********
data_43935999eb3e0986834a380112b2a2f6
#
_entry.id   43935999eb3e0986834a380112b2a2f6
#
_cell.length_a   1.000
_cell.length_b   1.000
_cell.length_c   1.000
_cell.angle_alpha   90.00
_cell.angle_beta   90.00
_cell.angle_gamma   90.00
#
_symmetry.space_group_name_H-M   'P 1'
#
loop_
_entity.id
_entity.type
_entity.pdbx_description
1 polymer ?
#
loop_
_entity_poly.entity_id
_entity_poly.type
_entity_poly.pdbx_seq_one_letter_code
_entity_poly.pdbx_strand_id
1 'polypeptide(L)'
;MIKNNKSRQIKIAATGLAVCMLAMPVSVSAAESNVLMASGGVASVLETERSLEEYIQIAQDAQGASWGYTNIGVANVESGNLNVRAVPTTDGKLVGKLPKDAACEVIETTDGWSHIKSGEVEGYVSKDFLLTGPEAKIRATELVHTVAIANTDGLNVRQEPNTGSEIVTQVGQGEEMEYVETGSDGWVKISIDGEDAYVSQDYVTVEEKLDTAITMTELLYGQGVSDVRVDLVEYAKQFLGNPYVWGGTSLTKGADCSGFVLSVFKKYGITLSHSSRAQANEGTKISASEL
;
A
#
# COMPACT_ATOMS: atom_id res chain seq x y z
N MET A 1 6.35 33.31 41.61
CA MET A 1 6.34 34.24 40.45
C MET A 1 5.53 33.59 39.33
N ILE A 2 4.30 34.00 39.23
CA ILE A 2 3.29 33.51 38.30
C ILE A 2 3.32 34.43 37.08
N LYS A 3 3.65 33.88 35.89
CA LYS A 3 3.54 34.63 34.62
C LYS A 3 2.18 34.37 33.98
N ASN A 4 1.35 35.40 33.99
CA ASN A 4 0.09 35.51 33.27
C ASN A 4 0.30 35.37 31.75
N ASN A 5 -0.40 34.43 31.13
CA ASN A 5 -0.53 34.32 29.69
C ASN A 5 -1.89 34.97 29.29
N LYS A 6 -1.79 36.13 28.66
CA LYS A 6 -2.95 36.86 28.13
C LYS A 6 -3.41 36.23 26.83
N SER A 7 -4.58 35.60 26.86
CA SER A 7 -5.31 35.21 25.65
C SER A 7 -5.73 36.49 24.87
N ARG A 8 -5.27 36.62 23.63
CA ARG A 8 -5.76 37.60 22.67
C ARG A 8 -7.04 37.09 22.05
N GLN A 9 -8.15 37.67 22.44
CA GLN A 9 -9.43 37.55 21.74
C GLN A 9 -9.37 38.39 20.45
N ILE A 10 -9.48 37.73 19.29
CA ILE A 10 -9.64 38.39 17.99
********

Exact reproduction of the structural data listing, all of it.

data_43935999eb3e0986834a380112b2a2f6
#
_entry.id   43935999eb3e0986834a380112b2a2f6
#
_cell.length_a   1.000
_cell.length_b   1.000
_cell.length_c   1.000
_cell.angle_alpha   90.00
_cell.angle_beta   90.00
_cell.angle_gamma   90.00
#
_symmetry.space_group_name_H-M   'P 1'
#
loop_
_entity.id
_entity.type
_entity.pdbx_description
1 polymer ?
#
loop_
_entity_poly.entity_id
_entity_poly.type
_entity_poly.pdbx_seq_one_letter_code
_entity_poly.pdbx_strand_id
1 'polypeptide(L)'
;MIKNNKSRQIKIAATGLAVCMLAMPVSVSAAESNVLMASGGVASVLETERSLEEYIQIAQDAQGASWGYTNIGVANVESGNLNVRAVPTTDGKLVGKLPKDAACEVIETTDGWSHIKSGEVEGYVSKDFLLTGPEAKIRATELVHTVAIANTDGLNVRQEPNTGSEIVTQVGQGEEMEYVETGSDGWVKISIDGEDAYVSQDYVTVEEKLDTAITMTELLYGQGVSDVRVDLVEYAKQFLGNPYVWGGTSLTKGADCSGFVLSVFKKYGITLSHSSRAQANEGTKISASEL
;
A
#
# COMPACT_ATOMS: atom_id res chain seq x y z
N MET A 1 6.35 33.31 41.61
CA MET A 1 6.34 34.24 40.45
C MET A 1 5.53 33.59 39.33
N ILE A 2 4.30 34.00 39.23
CA ILE A 2 3.29 33.51 38.30
C ILE A 2 3.32 34.43 37.08
N LYS A 3 3.65 33.88 35.89
CA LYS A 3 3.54 34.63 34.62
C LYS A 3 2.18 34.37 33.98
N ASN A 4 1.35 35.40 33.99
CA ASN A 4 0.09 35.51 33.27
C ASN A 4 0.30 35.37 31.75
N ASN A 5 -0.40 34.43 31.13
CA ASN A 5 -0.53 34.32 29.69
C ASN A 5 -1.89 34.97 29.29
N LYS A 6 -1.79 36.13 28.66
CA LYS A 6 -2.95 36.86 28.13
C LYS A 6 -3.41 36.23 26.83
N SER A 7 -4.58 35.60 26.86
CA SER A 7 -5.31 35.21 25.65
C SER A 7 -5.73 36.49 24.87
N ARG A 8 -5.27 36.62 23.63
CA ARG A 8 -5.76 37.60 22.67
C ARG A 8 -7.04 37.09 22.05
N GLN A 9 -8.15 37.67 22.44
CA GLN A 9 -9.43 37.55 21.74
C GLN A 9 -9.37 38.39 20.45
N ILE A 10 -9.48 37.73 19.29
CA ILE A 10 -9.64 38.39 17.99